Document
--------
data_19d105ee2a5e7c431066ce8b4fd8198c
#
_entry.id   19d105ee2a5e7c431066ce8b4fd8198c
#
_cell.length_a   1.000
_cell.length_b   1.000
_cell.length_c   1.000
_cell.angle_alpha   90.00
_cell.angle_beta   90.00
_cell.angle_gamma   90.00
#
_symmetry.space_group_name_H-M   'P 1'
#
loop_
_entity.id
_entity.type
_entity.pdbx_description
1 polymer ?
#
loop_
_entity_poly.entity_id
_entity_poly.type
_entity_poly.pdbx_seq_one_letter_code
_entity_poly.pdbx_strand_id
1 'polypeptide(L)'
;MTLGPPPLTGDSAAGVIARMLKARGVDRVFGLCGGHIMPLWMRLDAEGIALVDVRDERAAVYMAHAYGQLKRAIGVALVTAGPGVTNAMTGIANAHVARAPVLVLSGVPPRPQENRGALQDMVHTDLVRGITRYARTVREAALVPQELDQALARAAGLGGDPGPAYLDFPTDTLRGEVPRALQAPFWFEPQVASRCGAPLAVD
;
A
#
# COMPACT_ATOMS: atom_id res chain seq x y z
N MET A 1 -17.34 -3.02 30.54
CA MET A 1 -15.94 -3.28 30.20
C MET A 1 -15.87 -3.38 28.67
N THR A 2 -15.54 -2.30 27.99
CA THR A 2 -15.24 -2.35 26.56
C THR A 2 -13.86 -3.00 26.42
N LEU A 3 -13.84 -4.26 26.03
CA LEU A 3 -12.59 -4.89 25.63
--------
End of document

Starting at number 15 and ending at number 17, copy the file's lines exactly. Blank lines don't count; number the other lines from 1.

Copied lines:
_entity.id
_entity.type
_entity.pdbx_description